Congress vice-president Rahul Gandhi may have asked states ruled by the party to allow farmers to sell their produce to consumers, bypassing the agriculture produce market committees (APMC) to stem price rise. But Maharashtra’s poor record of implementing agriculture marketing reforms shows that entrenched lobbies comprising politicians, traders and commission agents cannot be put down easily.
Ask Dr Giridhar Patil, an ex-leader of liberal farmer leader Sharad Joshi’s Shetkari Sanghatana. After Maharashtra amended the APMC act in 2006, Nashik-based Patil, now with the Aam Aadmi Party, and his associates started a company to market agriculture produce directly to consumers in Mumbai, but the effort failed after intimidation by vested interests.
“This statement is an election strategy,” charged Patil, adding that politics between the NCP, which controls most of the 305 APMCs in Maharashtra, and the Congress, which is in charge of the agriculture marketing department, was also responsible for the delay in reforms.
He pointed to farmers who get just around 25% of the retail price being shortchanged and middlemen and traders making windfall gains while consumers paid hefty amounts for fruits and vegetables. “Now, competition is missing, only few traders enjoy a monopoly,” said Patil.
“This fruit and vegetable mafia earns crores daily,” said Ravi Devang of Sharad Joshi’s Shetkari Sanghatana. “The laws are so strange that farmers cannot sell their produce on the streets,” he pointed out.
Marketing department officials say the APMCs and 603 sub-markets have an annual turnover of Rs 37,094 crore, with the Navi Mumbai APMC accounting for a major chunk. But, sources admit that the actual off-the-books turnover may be huge. Farmers groups say exploitation of agriculturists by traders rings which rig prices and use faulty weights and by organised groups like loaders, is rampant, leading to a minimum 30% difference between wholesale and retail prices. This will also ensure lower wastage.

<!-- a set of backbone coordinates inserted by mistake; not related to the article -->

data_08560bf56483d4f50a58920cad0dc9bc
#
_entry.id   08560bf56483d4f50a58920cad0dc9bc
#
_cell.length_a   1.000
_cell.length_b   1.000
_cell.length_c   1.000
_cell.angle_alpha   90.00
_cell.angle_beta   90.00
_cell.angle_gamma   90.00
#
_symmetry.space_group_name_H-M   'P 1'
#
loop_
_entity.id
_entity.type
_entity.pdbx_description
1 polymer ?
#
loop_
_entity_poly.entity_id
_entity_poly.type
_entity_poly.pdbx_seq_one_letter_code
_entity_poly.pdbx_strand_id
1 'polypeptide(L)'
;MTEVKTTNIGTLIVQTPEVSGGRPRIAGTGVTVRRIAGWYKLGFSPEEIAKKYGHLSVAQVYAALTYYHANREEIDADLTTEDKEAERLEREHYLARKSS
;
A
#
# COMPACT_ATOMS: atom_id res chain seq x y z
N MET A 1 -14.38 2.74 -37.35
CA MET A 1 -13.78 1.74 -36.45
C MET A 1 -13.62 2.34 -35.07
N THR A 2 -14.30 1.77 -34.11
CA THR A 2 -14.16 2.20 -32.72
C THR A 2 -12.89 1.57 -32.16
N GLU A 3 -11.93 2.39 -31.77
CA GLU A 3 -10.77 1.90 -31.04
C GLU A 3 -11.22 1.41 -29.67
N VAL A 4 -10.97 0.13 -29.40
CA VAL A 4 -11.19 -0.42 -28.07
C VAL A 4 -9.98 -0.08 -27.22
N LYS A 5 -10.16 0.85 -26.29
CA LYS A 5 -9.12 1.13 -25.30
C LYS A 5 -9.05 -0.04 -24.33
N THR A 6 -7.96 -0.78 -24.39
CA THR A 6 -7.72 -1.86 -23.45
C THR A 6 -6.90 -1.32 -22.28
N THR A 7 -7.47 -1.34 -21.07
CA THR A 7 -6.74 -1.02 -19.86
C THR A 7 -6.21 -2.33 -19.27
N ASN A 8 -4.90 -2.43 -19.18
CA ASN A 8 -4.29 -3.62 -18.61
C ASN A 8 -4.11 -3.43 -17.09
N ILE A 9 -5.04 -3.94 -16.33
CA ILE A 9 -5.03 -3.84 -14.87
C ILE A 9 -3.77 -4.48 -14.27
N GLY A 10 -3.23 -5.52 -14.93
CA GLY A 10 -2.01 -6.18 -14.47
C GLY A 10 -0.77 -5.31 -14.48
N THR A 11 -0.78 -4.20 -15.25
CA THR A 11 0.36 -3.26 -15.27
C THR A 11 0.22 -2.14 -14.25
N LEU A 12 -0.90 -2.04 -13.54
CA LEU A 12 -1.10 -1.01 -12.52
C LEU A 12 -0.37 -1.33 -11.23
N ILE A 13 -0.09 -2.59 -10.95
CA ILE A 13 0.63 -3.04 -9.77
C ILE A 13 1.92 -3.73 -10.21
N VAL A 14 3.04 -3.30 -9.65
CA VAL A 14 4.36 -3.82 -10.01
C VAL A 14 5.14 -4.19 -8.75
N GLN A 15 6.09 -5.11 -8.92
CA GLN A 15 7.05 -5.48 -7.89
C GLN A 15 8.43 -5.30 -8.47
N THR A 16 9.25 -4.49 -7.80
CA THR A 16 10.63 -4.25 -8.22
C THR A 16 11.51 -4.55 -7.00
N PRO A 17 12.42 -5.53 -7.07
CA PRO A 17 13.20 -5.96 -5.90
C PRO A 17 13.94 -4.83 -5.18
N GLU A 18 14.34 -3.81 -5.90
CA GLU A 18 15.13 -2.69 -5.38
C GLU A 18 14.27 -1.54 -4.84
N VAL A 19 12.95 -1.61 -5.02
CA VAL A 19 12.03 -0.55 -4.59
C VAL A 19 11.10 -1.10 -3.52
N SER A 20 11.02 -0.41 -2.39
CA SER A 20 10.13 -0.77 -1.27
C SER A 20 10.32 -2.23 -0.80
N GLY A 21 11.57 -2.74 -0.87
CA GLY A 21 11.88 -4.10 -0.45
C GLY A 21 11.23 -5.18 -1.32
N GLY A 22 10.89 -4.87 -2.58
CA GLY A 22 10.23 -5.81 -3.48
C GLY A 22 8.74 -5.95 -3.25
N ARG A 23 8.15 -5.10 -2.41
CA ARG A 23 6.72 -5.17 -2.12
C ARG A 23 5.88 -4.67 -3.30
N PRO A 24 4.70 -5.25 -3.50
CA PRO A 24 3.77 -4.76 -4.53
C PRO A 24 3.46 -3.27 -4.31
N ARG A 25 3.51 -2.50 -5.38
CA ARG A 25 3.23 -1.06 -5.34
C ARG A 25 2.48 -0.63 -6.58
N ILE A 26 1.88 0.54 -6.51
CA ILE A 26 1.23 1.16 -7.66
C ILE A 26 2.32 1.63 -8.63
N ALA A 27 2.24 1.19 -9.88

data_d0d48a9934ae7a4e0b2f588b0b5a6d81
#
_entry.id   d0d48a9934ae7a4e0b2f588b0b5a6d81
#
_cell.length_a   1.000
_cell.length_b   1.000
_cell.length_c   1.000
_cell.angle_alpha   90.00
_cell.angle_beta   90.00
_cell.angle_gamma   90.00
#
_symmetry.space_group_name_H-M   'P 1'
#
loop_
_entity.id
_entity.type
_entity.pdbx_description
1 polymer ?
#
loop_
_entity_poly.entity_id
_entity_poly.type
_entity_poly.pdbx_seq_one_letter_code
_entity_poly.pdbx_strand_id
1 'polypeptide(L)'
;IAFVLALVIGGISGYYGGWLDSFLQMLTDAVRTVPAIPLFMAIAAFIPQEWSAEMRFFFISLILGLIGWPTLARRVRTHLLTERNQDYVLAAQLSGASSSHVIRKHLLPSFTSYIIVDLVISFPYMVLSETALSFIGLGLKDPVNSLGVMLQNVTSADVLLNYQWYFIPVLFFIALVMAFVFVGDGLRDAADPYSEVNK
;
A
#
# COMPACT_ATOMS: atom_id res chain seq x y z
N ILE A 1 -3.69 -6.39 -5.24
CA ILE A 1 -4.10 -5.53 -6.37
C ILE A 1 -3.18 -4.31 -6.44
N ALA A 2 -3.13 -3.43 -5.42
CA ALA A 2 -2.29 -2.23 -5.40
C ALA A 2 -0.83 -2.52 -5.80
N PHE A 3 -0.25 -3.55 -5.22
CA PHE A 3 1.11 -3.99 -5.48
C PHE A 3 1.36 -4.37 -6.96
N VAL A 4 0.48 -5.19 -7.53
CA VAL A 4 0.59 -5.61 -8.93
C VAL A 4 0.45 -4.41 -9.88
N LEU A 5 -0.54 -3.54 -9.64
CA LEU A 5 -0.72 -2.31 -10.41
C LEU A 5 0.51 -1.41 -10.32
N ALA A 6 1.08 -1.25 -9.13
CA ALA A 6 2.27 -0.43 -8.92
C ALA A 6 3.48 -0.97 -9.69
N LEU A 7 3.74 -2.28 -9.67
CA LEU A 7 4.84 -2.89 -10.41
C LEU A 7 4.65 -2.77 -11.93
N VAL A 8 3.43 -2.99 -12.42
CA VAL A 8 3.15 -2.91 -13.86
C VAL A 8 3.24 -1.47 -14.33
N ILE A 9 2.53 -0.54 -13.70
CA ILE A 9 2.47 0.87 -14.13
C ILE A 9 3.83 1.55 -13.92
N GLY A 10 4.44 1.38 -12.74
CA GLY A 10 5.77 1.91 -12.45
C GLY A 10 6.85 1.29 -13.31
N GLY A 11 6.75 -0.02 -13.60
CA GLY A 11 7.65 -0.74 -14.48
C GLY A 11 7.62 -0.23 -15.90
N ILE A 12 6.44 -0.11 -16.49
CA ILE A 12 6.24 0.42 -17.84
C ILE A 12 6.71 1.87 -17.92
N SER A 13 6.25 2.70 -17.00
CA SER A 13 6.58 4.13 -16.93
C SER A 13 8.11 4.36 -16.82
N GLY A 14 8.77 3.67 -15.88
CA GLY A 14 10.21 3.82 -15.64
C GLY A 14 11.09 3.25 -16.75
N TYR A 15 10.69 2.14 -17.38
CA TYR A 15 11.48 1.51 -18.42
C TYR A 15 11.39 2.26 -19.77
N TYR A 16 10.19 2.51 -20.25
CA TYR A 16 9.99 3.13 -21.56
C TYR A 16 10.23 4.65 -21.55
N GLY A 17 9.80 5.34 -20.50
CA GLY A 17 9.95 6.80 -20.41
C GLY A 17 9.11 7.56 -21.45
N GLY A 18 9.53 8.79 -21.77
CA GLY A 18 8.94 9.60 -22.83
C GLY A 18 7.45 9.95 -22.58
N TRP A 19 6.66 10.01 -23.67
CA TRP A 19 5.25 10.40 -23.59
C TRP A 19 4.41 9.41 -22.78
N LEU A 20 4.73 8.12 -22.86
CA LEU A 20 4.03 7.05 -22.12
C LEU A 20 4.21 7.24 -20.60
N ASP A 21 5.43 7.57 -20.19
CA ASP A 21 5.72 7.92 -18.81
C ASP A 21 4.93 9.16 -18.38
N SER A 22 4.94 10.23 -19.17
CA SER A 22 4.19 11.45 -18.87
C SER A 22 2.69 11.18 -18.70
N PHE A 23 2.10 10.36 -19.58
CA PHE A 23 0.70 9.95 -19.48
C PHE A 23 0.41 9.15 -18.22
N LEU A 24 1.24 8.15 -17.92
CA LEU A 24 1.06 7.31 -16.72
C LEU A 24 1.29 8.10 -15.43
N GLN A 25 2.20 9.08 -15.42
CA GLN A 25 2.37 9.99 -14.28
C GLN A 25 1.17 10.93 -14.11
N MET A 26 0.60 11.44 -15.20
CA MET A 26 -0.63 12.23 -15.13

Maharashtra has just around 47 operational direct marketing licenses with a turnover of around Rs900 crore last year and 20 private APMCs with a Rs 2055.27 crore turnover.
A senior state government official said the APMC act aimed at direct marketing and private markets, contract farming, public private partnership and single license for the entire state.
“The total impact (of these initiatives) has not been more than 10% of the market size,” he admitted, noting that major private sector players were not coming in a big way. “Once, fruits and vegetables are delisted, traders will not require any licences,” he said.
Agriculture and marketing minister Radhakrishna Vikhe Patil said that the state had begun the process to delist 41 commodities. He added that they had also set up 303 fair price vegetable shops in Mumbai and Pune. “This is the first step of the government to help farmers sell their produce directly.”
Vikhe added that action had been taken against some direct marketing licensees, found to be acting as commission agents.
However, Balasaheb Solaskar, chairman, Navi Mumbai APMC, said bypassing the APMCs would not provide any major succour to farmers. “Instead, the government must declare remunerative prices for farmers,” he added.